How far can the mechanics of D&D 4th Edition be stretched? In this edition of Crash Test Magic, I propose a superhero role-playing game based on the 4E system of powers and feats. To the Vikingmobile!
In last weekâ€™s mention of the old0-but-new Dark Sun setting coming out for 4E, I casually mentioned that a superhero RPG based on the 4E rules would be cool. That lead to a discussion in the comment thread, which lead to this more extended exploration of the idea. A lot of this is just brainstorming, and obviously thereâ€™s been no playtesting or checking the numbers for balance, so take any stats (like damage numbers) with a grain of salt.
The first concept is that, instead of classes, there are powersets. In printed form theyâ€™d look a lot like 4Eâ€™s classes â€“ some basic abilities, then a list of powers that increase in aptitude and effect the further you go. There are two huge differences, though. For one thing, powers are not level-restricted. You can take any power at any level. Iâ€™ll explain how in a minute. The other key difference is that you arenâ€™t restricted to one powerset. You can freely grab powers from all kinds of powersets.
This is balanced by the point cost of each power. At character creation, you get 50 power points to spend. Each time you level up, you get 20 more, and you can spend them to take any powers you want (you could grab a bunch at once if you get several low-cost ones). If your initial powers are all in the Fire Control powerset, at level 8 (or whenever) you can go ahead and get a power from the Mind Control powerset. Maybe it has great synergy with your fire powers, and youâ€™re a min-maxer. Maybe it fits your character concept. Maybe you just want to try something different.
So what keeps this balanced and prevents every character from having a shopping list of the best powers in the game? Point discounts. Each powerset is a tree of powers. The weakest, and least expensive powers in a set are the â€œroots.â€ The super mega cosmic world-beater powers are the uppermost branches. So letâ€™s say at character creation, you want the best Fire Control power, perhaps some kind of massive nova blast that does a ridiculous amount of burst damage. You have 50 points to spend, and it turns out that power costs 50 points. You can take it â€“ you can have the ultimate Fire Control power at level 1. Good luck dealing with situations that require something a bit more subtle, thoughâ€¦
Now letâ€™s say you build a Fire Control hero slowly. At early levels, you take a power that lets you give allies fire resistance, and one that lets you shoot a single target ranged fire attack. Those probably cost 10 points each. From there, you decide to take a blast attack that creates a persistent zone of fire terrain. That costs 30 points, and itâ€™s higher up on the tree than the other powers you took. However, the Fire Zone power costs only half as many points as long as you already have at least two other Fire Control Powers. You do, so you can grab that one for just 15 points. Your buddy with all the Super Speed powers could take Fire Zone too, but it would cost him the full 30 points.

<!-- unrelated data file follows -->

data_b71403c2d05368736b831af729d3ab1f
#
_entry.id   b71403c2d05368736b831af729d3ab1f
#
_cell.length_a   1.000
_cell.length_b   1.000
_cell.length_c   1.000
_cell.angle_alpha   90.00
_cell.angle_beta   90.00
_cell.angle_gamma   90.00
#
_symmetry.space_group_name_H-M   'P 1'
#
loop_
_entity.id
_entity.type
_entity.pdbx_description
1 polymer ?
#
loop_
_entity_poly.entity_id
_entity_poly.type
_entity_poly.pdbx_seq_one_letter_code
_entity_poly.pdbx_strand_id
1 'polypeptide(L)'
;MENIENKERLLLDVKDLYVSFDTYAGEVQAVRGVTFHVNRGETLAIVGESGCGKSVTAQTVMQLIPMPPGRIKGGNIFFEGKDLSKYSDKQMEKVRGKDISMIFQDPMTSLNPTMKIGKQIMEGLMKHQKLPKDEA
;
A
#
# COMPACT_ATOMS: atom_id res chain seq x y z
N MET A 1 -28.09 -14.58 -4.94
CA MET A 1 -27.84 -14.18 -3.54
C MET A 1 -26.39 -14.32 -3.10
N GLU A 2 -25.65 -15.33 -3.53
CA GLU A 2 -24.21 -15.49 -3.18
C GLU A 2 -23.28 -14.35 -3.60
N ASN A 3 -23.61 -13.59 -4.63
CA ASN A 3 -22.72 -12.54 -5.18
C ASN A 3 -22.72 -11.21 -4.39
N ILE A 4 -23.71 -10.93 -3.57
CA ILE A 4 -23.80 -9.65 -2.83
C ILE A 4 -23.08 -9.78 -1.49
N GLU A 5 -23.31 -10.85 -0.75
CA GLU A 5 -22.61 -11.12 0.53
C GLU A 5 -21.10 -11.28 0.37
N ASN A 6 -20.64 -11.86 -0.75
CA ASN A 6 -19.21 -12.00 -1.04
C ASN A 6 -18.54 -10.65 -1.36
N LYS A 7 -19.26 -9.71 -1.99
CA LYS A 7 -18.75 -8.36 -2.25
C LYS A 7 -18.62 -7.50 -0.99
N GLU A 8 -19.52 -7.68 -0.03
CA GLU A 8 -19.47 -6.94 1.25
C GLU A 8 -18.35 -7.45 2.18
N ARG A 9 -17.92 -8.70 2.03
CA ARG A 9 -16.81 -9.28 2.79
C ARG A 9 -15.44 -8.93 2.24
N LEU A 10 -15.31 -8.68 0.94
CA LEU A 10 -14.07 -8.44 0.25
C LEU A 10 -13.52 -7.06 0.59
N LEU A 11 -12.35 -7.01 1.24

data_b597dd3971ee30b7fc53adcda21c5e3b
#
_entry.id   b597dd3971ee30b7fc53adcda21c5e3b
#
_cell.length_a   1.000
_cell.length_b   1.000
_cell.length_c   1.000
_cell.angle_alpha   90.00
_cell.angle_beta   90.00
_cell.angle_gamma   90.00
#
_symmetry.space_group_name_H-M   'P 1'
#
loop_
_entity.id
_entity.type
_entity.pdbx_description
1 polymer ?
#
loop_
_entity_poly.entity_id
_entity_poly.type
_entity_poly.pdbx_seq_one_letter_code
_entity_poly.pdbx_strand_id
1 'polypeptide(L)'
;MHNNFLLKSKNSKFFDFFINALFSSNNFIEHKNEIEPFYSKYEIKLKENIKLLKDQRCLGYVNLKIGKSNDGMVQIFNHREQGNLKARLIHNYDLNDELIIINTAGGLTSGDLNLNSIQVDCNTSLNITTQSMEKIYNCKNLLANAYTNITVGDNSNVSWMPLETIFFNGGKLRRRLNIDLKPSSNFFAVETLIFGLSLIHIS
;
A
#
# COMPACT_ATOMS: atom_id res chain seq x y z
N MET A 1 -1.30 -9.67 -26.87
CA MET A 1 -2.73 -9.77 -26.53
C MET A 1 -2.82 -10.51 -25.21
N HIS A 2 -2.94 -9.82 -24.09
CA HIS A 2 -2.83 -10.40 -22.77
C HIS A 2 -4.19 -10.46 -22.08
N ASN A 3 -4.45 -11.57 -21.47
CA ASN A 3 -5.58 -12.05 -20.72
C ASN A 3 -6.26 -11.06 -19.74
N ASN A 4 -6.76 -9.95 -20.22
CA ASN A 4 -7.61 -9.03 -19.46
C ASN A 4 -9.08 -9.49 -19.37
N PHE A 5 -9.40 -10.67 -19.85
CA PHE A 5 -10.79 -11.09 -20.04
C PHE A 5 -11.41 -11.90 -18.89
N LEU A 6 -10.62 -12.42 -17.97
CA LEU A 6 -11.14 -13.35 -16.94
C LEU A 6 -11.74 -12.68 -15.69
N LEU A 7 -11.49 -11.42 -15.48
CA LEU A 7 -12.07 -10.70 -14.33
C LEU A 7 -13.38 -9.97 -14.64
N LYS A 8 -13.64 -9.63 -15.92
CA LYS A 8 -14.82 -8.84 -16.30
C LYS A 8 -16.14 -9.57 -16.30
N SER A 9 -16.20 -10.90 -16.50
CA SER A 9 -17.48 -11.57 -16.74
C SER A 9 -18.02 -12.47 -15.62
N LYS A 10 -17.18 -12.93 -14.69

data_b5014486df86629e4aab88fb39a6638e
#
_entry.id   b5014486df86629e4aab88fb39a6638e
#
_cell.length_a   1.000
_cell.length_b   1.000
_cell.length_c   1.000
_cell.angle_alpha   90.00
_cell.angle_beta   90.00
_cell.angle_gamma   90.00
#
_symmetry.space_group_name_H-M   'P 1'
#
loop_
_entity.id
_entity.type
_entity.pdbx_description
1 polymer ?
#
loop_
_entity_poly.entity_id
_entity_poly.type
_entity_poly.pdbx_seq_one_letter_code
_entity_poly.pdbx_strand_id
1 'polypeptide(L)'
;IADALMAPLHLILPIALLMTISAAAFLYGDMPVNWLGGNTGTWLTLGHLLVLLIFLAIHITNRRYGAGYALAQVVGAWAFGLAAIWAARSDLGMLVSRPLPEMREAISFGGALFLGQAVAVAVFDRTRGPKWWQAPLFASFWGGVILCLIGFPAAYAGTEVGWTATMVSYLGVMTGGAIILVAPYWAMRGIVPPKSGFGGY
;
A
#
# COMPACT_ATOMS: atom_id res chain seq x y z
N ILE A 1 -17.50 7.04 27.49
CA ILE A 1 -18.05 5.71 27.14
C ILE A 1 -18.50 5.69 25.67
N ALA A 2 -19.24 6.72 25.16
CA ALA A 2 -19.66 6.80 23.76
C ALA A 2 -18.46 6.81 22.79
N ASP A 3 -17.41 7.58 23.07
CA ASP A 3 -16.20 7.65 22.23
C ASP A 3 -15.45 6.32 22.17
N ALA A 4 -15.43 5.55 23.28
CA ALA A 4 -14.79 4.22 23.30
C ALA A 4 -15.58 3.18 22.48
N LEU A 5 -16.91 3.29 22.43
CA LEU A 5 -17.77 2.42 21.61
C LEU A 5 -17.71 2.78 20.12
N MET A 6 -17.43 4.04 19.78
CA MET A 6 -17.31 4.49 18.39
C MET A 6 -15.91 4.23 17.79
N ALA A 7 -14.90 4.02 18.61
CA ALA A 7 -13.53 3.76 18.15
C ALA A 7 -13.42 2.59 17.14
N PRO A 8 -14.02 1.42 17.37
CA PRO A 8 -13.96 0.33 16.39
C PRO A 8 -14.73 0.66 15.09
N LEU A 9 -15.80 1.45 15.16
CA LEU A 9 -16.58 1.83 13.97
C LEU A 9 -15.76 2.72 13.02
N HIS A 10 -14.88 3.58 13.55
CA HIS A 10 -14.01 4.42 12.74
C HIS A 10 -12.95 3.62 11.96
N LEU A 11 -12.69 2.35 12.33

Although characters can jump around the powersets, each PC still has a primary powerset to provide some kind of foundation for the character. Your At-Wills and a few other inherent abilities (a Will defense bonus for mental characters, for instance) come from your primary powerset. There are also secondary powersets offering more generic superhuman utility powers, such as the ability to fly or resist damage. There’s no discount for specializing in these powers â€“ characters can cherry pick from them freely.
This system also makes greater use of the â€œparty rolesâ€ of 4E. The roles (controller, leader, defender, etc.) arenâ€™t tied to any one powerset. You pick your role at character creation. Certain powers lend themselves to one role over another, so those powers offer an additional point discount to appropriate characters. For example, the Energy Projection powerset has a power that allows the character to emit a massive energy blast at a single target. Clearly, thatâ€™s a striker power, so strikers get two points knocked off the cost when they purchase that power. If that same striker wants to purchase an Ice Control power that immobilizes all enemies within a burst 2, she has to pay full price, since that power only offers the discount to controllers.
I mentioned in the original comment thread that I wanted to incorporate some type of mechanic that indicates an overall increase in skill when it comes to using powers as characters go up in level. Since you can take powers that deal massive damage right off the bat, there needs to be some other advantage to leveling up (aside from getting more powers). Plus, so many of our favorite superhero stories are not about raw power, but rather about expertise and mastery. The rooftop scene of Peter Parker practicing his new spider powers in the first Spider-Man movie is a perfect example. Â He didnâ€™t get stronger or gain better webs later on, he just got better at using them.
Unfortunately, I havenâ€™t yet figured this part out. On the other hand, Iâ€™ve got a great design team that loves to offer suggestions (that would be you, loyal Vikings). Perhaps this would involve feats? Or some brand new mechanic that allows a character to fine-tune the results of a successful roll? What do you think?